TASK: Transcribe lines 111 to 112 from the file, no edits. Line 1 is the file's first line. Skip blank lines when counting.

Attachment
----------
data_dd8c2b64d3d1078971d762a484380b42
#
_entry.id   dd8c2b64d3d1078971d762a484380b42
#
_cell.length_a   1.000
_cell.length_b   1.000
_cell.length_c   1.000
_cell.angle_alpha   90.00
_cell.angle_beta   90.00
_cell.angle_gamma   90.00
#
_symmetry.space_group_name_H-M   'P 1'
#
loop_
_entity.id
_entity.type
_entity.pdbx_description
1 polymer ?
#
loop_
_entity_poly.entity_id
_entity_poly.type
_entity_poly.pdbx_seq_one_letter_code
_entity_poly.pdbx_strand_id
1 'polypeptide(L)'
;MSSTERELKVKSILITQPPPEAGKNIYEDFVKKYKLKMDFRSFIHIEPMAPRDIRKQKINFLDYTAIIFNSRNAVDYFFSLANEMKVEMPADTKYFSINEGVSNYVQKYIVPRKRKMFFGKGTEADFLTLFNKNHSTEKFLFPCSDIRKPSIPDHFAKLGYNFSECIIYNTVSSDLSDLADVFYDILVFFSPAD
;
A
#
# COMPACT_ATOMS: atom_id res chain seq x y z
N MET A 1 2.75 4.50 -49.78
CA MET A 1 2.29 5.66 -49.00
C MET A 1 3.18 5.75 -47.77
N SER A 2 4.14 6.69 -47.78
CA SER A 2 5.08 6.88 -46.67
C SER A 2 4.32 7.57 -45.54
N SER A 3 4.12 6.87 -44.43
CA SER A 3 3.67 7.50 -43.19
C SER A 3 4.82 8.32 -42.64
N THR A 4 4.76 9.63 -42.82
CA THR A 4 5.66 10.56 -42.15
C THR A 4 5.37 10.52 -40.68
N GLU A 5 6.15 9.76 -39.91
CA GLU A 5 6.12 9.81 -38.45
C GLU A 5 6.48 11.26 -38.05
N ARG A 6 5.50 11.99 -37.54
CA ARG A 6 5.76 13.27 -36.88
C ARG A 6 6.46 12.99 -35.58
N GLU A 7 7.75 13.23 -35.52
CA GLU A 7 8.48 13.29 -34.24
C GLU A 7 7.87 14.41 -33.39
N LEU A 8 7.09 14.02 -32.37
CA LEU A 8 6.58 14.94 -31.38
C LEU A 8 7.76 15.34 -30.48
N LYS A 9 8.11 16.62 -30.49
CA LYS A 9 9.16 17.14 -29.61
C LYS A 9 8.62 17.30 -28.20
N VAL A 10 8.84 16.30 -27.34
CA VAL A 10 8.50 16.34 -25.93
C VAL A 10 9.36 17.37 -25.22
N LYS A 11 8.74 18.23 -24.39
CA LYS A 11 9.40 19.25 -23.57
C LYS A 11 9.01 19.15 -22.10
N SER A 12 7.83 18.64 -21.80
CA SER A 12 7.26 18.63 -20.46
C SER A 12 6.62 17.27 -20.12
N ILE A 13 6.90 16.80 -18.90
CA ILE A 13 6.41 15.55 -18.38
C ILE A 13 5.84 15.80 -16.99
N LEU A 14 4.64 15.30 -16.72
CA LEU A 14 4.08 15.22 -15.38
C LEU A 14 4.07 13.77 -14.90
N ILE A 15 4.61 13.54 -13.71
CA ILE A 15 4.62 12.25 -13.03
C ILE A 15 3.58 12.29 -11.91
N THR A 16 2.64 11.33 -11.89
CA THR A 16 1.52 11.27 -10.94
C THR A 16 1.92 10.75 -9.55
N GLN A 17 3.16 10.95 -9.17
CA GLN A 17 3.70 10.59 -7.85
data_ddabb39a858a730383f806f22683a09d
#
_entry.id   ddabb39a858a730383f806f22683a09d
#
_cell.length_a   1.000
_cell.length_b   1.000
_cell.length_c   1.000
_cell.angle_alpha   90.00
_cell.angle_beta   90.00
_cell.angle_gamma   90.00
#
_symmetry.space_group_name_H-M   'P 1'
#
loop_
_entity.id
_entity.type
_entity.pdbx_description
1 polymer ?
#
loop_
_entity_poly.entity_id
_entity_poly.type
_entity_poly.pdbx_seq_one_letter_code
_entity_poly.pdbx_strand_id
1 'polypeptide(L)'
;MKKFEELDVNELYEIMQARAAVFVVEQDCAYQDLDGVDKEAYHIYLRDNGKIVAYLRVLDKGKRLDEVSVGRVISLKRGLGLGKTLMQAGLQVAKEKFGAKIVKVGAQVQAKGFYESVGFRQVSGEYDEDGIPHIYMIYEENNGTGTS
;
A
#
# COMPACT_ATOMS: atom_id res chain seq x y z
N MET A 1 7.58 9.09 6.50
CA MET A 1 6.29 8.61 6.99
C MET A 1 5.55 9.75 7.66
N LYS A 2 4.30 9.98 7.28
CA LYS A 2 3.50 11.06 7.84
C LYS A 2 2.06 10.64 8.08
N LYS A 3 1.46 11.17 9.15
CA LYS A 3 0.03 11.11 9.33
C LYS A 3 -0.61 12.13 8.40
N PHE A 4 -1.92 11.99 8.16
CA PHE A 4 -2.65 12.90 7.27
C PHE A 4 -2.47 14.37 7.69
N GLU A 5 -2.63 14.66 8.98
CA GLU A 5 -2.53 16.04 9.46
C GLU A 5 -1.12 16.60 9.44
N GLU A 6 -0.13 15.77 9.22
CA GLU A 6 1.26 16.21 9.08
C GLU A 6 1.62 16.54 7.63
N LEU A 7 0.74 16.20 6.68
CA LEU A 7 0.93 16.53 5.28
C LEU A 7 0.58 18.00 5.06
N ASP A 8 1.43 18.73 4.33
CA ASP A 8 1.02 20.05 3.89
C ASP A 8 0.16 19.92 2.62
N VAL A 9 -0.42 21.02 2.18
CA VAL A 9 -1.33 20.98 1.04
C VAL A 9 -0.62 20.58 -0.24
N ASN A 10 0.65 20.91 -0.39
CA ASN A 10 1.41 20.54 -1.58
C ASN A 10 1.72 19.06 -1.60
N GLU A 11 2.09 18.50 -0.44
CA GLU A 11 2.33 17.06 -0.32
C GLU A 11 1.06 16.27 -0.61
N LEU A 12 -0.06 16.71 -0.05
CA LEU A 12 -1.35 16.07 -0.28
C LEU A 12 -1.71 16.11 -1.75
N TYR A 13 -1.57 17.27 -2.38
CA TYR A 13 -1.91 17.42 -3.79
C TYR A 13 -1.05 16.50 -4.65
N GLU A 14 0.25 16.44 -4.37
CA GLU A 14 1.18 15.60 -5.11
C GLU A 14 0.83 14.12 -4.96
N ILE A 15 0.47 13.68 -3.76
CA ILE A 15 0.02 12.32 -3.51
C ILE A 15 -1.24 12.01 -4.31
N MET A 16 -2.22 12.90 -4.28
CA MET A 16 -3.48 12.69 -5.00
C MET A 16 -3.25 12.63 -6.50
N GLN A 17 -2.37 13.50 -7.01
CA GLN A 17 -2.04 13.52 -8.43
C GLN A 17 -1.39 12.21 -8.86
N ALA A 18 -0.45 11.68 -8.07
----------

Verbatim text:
N MET A 1 7.58 9.09 6.50
CA MET A 1 6.29 8.61 6.99